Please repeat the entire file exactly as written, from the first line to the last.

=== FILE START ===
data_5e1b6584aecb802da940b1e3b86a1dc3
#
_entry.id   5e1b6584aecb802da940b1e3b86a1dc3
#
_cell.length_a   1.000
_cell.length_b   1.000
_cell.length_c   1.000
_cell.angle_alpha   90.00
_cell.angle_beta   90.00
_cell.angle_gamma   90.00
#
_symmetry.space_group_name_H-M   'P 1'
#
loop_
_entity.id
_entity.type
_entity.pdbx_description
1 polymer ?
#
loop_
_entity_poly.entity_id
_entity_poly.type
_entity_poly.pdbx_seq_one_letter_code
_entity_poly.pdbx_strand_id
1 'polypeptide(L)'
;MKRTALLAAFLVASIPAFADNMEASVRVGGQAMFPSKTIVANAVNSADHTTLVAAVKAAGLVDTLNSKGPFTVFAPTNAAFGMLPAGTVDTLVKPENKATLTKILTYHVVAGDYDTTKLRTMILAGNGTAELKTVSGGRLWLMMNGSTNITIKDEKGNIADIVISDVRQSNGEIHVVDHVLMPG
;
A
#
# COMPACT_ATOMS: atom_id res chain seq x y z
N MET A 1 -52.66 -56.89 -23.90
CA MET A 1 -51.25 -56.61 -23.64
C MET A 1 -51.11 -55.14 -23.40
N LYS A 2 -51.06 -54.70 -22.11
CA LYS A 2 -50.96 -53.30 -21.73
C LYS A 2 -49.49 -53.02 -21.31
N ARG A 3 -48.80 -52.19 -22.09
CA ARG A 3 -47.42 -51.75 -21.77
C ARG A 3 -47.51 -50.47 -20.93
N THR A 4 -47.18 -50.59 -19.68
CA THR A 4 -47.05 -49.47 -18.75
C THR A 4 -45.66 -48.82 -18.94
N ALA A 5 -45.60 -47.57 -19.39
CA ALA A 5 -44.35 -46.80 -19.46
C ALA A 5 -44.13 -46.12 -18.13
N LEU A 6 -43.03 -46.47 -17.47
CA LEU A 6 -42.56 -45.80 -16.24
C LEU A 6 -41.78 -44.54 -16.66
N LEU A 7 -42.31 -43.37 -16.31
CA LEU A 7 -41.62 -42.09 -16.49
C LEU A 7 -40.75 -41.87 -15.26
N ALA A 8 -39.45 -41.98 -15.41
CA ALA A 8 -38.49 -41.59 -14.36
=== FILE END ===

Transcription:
data_5e1b6584aecb802da940b1e3b86a1dc3
#
_entry.id   5e1b6584aecb802da940b1e3b86a1dc3
#
_cell.length_a   1.000
_cell.length_b   1.000
_cell.length_c   1.000
_cell.angle_alpha   90.00
_cell.angle_beta   90.00
_cell.angle_gamma   90.00
#
_symmetry.space_group_name_H-M   'P 1'
#
loop_
_entity.id
_entity.type
_entity.pdbx_description
1 polymer ?
#
loop_
_entity_poly.entity_id
_entity_poly.type
_entity_poly.pdbx_seq_one_letter_code
_entity_poly.pdbx_strand_id
1 'polypeptide(L)'
;MKRTALLAAFLVASIPAFADNMEASVRVGGQAMFPSKTIVANAVNSADHTTLVAAVKAAGLVDTLNSKGPFTVFAPTNAAFGMLPAGTVDTLVKPENKATLTKILTYHVVAGDYDTTKLRTMILAGNGTAELKTVSGGRLWLMMNGSTNITIKDEKGNIADIVISDVRQSNGEIHVVDHVLMPG
;
A
#
# COMPACT_ATOMS: atom_id res chain seq x y z
N MET A 1 -52.66 -56.89 -23.90
CA MET A 1 -51.25 -56.61 -23.64
C MET A 1 -51.11 -55.14 -23.40
N LYS A 2 -51.06 -54.70 -22.11
CA LYS A 2 -50.96 -53.30 -21.73
C LYS A 2 -49.49 -53.02 -21.31
N ARG A 3 -48.80 -52.19 -22.09
CA ARG A 3 -47.42 -51.75 -21.77
C ARG A 3 -47.51 -50.47 -20.93
N THR A 4 -47.18 -50.59 -19.68
CA THR A 4 -47.05 -49.47 -18.75
C THR A 4 -45.66 -48.82 -18.94
N ALA A 5 -45.60 -47.57 -19.39
CA ALA A 5 -44.35 -46.80 -19.46
C ALA A 5 -44.13 -46.12 -18.13
N LEU A 6 -43.03 -46.47 -17.47
CA LEU A 6 -42.56 -45.80 -16.24
C LEU A 6 -41.78 -44.54 -16.66
N LEU A 7 -42.31 -43.37 -16.31
CA LEU A 7 -41.62 -42.09 -16.49
C LEU A 7 -40.75 -41.87 -15.26
N ALA A 8 -39.45 -41.98 -15.41
CA ALA A 8 -38.49 -41.59 -14.36